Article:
Hamas spokesman Hazem Qassem told Al-Monitor, “Other polls have shown that the majority supports resistance in all its forms and rejects negotiations, since they failed to yield positive results for our people. Hamas adopts general strategies based on national constants, and does not formulate its policy in a way that detracts from these rights, although it can use different tools and means at every stage. Hamas has expressed these approaches with its political document in May 2017.”
The results of this poll shows the Palestinian people’s positions that vary depending on political developments. Meanwhile, other polls and statistics show different results.
“Gaza supporting negotiations is quite logical given the Israeli siege imposed on Palestinians there. Meanwhile, there are concerns about the results of polls being manipulated to serve the interest of the funding parties. I will not mention any names, but I know a lot of Palestinian researchers who fill out surveys in the comfort of their own homes, while others ask their friends to fill them out for them, which makes me doubt all results,” Nashaat al-Aktash, professor of media and public opinion at Birzeit University, told Al-Monitor.
“The political options for Fatah and Hamas have not produced results on the ground — be it through negotiations or resistance — and I have no idea what other option might work with Israel,” Jihad Abdel Rahman, owner of a Ramallah money exchange store, told Al-Monitor.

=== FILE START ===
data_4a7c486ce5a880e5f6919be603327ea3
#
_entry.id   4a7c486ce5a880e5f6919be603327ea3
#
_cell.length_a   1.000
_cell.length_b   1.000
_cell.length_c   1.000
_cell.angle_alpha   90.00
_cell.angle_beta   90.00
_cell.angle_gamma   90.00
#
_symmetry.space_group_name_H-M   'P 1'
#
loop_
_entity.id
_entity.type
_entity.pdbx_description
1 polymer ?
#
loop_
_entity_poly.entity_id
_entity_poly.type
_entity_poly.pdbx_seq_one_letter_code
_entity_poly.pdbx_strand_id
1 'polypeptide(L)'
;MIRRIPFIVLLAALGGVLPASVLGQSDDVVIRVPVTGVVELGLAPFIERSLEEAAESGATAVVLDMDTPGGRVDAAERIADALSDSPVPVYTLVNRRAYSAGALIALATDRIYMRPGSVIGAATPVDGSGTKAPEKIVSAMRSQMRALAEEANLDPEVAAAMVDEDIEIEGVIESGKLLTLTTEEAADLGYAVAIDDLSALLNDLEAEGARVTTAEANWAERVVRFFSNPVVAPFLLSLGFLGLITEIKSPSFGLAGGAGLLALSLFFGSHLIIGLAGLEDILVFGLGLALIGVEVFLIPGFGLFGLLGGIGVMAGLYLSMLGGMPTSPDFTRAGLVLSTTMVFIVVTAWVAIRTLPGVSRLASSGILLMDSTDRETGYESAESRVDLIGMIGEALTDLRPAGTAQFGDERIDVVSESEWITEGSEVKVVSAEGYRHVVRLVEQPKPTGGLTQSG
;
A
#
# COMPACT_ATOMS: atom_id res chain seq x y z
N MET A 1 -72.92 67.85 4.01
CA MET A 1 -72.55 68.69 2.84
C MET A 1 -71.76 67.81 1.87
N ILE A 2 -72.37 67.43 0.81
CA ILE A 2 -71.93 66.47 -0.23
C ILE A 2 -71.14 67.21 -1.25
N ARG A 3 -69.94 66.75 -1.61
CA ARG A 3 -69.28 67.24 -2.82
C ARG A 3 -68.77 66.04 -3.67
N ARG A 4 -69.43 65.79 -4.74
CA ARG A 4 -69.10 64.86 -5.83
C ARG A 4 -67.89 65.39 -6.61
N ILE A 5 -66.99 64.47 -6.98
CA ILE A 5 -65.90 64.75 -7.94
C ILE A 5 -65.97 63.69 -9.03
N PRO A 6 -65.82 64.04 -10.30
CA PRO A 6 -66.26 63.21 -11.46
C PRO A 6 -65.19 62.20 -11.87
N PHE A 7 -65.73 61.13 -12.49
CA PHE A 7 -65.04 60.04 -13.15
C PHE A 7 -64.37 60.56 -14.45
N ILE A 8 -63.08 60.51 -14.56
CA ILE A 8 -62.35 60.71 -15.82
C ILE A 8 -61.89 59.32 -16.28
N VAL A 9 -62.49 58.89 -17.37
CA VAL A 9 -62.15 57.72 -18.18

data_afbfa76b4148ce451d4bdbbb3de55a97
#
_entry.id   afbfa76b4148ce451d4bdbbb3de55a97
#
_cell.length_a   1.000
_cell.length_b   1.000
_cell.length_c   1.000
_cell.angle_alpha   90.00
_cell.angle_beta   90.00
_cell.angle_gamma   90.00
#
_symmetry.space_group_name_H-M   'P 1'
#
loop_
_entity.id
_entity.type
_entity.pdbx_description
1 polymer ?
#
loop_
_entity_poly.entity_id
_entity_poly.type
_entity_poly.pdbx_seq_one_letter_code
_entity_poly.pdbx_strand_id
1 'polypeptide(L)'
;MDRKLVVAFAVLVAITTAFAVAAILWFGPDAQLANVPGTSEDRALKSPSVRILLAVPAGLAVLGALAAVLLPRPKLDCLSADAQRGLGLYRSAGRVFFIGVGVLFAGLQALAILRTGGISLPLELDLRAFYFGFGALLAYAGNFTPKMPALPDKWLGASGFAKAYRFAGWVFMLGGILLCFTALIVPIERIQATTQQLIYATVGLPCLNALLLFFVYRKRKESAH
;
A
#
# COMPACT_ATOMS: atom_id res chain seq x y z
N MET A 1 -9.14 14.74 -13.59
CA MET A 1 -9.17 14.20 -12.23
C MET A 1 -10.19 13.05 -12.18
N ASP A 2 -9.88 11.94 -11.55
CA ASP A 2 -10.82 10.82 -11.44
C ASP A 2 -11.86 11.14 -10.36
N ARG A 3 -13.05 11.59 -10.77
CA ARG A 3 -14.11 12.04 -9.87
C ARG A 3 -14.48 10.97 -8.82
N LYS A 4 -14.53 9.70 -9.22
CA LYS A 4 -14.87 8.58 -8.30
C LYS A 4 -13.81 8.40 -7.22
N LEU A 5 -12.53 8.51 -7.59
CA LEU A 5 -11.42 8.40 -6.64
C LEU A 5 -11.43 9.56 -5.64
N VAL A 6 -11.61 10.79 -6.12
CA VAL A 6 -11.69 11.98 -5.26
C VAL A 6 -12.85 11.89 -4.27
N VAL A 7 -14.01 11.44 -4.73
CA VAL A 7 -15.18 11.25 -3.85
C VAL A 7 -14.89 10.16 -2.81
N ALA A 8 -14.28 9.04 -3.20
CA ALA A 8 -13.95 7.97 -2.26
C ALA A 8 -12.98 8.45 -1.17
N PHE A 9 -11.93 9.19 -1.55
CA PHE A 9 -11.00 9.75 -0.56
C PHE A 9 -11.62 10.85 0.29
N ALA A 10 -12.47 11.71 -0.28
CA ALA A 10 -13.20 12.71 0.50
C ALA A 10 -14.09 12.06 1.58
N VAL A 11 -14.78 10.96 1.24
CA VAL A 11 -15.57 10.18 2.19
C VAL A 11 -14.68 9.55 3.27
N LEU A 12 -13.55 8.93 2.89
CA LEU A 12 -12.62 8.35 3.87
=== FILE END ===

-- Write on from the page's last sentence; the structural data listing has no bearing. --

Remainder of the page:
Speaking to Al-Monitor, Wafa Salim, a student at Al-Azhar University in Gaza, said, “I do not see the US deal of the century leading to success. Washington is biased toward Israel and given the Palestinian division, Palestinians do no have a unified vision. I am inclined to support holding an international conference that will impose an acceptable solution for both Palestinians and Israelis.”
Despite the importance of the results of this poll, which seem striking and impressive, one cannot blindly believe them because all results are relative and prone to mistakes. However, it may still be able to urge that the Palestinian political forces reconsider their policies and positions, because they usually pay little attention to the Palestinian public opinion and rather adhere to their organizational agendas in isolation from popular tendencies.